The ship fires laser torpedoes, has a hideaway for Anakin’s lightsaber, and the wings can be adjusted to switch between space and atmosphere mode, just like in the movie (which you may want to forget).
Droids are servants in the Original Trilogy. Perhaps this is because 20 years previously they had been used by the Trade Federation and the forces of the Dark Side to wreak so much havoc.
This collection of Hail-Fire and Spider Droids is surprisingly expensive, partially due to the age and availability of the kit. While not the biggest collection of Star Wars LEGO, however, it is one that completists will be interested in owning, and enables you to relive particularly, um, memorable (?!) scenes from the Prequel Trilogy. You know, like that one where… oh never mind.
Do you have too much money to spend on merchandise from a movie everyone will forget about after December? Then you have come to the right place.
This transporter from Star Wars Episode I: The Phantom Menace includes a Naboo security guard, a baby-faced Obi-Wan Kenobi, plus a battle droid pilot, seven battle droid figures, PLUS a mini Liam Neeson ready to get revenge-tastic on their metal asses using his particular set of skills.
It’s not immediately obvious into what other designs you might modify this Trade Federation transporter, but we reckon a dank Eastern European block of flats for Qui-Gon
Mills Jinn to break every droid’s neck in hand-to-hand combat is a good option.
(Is it me, or do battle droids look like ducks with guns?)
The Force Awakens
YAY! New Star Wars! It looks like Star Wars! It feels like Star Wars! George Lucas didn’t write the script! (Yes, “write” is a stretch, but stick with us – here, try these parodies of the first trailer.)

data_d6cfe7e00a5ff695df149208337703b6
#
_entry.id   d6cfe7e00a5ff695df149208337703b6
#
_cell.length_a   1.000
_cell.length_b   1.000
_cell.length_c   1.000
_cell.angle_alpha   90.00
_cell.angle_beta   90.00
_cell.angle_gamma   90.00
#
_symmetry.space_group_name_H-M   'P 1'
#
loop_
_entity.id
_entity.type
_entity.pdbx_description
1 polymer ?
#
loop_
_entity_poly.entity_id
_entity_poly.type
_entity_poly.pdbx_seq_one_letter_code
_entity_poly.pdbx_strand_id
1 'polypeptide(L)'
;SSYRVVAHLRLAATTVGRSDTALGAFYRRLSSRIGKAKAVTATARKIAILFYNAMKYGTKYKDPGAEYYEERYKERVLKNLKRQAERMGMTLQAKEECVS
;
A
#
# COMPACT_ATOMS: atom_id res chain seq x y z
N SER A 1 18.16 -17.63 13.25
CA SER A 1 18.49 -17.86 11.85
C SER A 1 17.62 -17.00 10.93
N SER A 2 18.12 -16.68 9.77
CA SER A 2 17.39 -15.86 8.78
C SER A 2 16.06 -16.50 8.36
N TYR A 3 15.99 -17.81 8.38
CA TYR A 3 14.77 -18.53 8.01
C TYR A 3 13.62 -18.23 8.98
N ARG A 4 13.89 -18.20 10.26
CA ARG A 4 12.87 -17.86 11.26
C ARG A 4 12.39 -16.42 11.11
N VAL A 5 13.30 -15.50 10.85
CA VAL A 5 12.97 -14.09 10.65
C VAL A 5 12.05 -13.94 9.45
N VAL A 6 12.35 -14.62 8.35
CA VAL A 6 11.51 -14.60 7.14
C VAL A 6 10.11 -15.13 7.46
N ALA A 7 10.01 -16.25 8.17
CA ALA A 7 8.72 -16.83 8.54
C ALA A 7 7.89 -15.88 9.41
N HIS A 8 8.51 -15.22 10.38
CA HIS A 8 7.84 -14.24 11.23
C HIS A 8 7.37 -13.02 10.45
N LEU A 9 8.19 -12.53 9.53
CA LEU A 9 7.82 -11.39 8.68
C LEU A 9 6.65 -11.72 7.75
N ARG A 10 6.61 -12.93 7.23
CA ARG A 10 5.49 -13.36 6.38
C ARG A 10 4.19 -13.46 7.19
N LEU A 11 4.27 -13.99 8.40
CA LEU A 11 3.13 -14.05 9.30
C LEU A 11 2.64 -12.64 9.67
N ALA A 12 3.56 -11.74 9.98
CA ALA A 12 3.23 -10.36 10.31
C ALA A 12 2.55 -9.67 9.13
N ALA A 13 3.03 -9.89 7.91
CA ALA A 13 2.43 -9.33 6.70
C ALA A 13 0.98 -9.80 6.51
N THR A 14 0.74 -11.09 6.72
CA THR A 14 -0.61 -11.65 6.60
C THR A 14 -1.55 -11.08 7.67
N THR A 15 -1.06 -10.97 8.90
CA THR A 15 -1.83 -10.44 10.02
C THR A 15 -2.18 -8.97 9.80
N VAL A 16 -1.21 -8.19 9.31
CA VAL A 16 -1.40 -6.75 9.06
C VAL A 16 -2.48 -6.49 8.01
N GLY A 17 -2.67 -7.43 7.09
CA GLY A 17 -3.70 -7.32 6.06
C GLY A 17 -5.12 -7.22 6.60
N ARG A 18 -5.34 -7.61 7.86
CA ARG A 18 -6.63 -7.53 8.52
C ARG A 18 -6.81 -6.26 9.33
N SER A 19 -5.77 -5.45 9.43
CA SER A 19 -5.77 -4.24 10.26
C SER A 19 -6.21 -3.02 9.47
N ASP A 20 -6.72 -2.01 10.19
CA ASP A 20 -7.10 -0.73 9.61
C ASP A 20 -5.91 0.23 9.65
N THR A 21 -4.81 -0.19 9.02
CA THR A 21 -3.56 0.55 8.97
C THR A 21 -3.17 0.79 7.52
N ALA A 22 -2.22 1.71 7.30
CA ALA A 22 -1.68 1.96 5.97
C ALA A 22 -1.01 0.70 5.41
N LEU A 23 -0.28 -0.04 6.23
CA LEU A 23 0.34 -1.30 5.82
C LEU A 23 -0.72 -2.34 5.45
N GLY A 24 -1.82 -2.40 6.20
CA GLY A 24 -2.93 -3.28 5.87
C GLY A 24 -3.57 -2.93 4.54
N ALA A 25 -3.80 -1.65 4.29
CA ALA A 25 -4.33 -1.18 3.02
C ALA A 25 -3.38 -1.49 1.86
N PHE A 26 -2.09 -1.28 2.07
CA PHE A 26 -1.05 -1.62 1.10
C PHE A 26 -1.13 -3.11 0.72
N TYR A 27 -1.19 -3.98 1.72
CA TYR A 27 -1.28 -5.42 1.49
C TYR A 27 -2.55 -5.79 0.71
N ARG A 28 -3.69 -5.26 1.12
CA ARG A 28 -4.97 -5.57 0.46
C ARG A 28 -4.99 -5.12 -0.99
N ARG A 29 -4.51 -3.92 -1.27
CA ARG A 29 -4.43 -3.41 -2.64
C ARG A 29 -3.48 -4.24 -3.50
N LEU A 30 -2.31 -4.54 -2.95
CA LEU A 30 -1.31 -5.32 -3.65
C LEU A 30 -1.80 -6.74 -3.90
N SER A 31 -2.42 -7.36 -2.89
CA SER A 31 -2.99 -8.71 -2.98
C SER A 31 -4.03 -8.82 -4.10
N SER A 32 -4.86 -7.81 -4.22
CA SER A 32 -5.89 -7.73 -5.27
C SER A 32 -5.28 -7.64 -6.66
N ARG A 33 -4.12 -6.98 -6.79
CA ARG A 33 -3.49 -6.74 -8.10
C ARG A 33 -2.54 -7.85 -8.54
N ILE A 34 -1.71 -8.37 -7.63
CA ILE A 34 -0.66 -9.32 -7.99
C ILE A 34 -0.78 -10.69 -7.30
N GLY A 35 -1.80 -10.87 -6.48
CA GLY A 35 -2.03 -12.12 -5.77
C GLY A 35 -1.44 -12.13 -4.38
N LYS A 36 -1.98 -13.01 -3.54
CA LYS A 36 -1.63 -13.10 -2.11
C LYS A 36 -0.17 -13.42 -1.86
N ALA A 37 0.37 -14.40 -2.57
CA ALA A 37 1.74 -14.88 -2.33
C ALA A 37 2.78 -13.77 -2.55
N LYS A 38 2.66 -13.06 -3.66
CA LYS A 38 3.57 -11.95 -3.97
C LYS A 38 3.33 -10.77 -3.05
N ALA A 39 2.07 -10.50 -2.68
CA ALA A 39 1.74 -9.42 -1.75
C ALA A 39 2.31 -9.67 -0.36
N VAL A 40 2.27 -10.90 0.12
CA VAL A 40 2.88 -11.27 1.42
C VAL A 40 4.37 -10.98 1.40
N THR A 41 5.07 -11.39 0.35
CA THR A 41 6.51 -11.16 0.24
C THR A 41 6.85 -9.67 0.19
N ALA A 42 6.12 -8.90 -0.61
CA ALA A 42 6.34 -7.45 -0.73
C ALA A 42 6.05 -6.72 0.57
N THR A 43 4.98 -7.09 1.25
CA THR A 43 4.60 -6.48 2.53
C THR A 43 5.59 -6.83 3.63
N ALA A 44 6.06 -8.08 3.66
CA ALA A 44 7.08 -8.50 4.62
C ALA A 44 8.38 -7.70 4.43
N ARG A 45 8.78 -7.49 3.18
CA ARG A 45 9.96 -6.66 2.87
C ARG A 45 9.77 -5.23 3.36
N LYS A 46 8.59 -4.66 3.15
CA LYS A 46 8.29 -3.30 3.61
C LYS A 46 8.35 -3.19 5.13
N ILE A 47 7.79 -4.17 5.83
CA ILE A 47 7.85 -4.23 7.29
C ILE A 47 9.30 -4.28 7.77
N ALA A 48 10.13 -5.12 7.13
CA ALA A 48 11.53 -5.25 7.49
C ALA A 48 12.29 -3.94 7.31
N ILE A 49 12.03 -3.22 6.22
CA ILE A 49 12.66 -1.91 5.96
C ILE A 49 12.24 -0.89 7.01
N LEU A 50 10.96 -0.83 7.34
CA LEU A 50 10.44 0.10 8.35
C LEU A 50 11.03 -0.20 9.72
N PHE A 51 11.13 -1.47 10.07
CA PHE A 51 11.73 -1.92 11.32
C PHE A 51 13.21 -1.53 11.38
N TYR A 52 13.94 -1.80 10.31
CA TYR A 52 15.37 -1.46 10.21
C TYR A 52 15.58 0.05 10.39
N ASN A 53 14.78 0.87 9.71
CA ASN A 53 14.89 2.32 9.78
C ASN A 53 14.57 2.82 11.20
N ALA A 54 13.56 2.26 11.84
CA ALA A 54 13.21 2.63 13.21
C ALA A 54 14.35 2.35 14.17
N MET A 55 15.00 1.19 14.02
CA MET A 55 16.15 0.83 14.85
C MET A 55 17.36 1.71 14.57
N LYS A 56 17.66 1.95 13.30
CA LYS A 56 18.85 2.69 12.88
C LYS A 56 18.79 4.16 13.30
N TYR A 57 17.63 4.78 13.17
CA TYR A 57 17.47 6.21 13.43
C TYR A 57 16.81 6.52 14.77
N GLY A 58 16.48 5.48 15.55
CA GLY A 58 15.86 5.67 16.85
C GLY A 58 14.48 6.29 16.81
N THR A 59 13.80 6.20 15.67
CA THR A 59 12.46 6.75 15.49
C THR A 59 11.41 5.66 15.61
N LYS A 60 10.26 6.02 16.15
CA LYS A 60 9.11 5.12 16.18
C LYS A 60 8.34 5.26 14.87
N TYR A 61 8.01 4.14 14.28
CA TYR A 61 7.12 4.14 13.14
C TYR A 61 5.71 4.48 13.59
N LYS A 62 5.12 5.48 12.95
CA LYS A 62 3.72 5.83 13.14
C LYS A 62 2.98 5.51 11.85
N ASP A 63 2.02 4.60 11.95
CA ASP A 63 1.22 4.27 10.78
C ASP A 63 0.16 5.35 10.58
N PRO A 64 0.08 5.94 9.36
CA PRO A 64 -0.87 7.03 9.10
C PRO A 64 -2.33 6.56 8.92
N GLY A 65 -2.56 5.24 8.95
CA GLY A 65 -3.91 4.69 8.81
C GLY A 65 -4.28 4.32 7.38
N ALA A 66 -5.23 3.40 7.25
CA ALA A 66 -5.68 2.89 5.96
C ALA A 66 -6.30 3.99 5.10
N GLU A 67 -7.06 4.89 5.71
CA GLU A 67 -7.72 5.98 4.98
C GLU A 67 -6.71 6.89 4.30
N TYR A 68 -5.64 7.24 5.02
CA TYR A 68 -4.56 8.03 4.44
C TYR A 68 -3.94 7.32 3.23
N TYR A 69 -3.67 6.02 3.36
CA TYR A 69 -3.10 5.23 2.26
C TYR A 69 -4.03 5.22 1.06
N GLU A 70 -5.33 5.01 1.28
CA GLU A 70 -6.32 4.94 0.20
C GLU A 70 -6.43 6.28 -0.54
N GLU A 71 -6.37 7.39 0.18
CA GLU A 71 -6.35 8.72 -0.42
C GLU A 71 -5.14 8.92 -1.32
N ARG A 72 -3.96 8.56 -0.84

There isn’t a lot we can say about this kit at present, other than it includes Rey and a crowbar wielding masked man/droid called “Unkar’s Thug” (what, no BB-8!?). Rey has a mask, presumably to keep the sand off her face while riding in the speeder itself, which has a storage hatch on the side.
As with all three of these kits from The Force Awakens, you’ll be intrigued by the mystery until you see the movie, so until then, just make your own stuff up. It’ll be better than the prequels, after all.
Not dissimilar to the Imperial shuttle used by Darth Vader to travel from the second Death Star to the Forest Moon of Endor, the craft of Vader-obsessed lunatic Kylo Ren has storage bays, spring-loaded firing weapons, and foldable wings for flight.
When in place, the wings give it an appearance that is part Imperial shuttle, part TIE fighter, and it is certainly a striking craft.
This comes with Kylo Ren, a hoodie, some First Order troops, and some pilots. And mystery!
The First Order certainly seems well equipped. This TIE fighter is not only an imposing size and decorated in red and black, it comes with two pilots, a crew member, and an officer!
Unsurprisingly, Disney/Lucasfilm are giving little away about The Force Awakens, but if you’re looking for something to fly this TIE fighter into combat with, spare a thought for the Millennium Falcon above.
And if you’re feeling particularly short of ideas, get your smartphone out, film some scenes, and add some J.J. Abrams-style lens flare!
Bonus: LEGO Star Wars Video Games!
Surely there are no other LEGO Star Wars toys to mention? Well, there are actually, and more than we can shake a website at, but if you want a recommendation for something a little different…
Available for PC, Mac, PS3, Xbox 360, Nintendo Wii, and Nintendo DS (hey, it’s a few years old now), The Complete Saga is a collection of six LEGO Star Wars games spanning the Original Trilogy (and apparently some other films made in the late 1990s/early 2000s that you’ve probably forgotten about by now).
It kind of looks like this:
See how it doesn’t take itself too seriously (yeah, we’re looking at you, Prequel Trilogy). Best of all, the game has been reissued in the Greatest Hits and Platinum Family Hits lines on PlayStation 3 and Xbox 360, meaning you should be able to get hold of a copy reasonably easily.
It’s a Brick!
So, there you go, Star Wars fans: an immense list of 10 LEGO toys to suit all budgets (unless you don’t own a games console, in which you’ll have to break your budget).
Do you already own some LEGO Star Wars figures and playsets? If so, what’s your favorite? Are you looking to get into LEGO Star Wars toys? If so, which of these are you keen to purchase?
Tell us in the comments below, and May The Force Brick With You (that’s right, isn’t it?)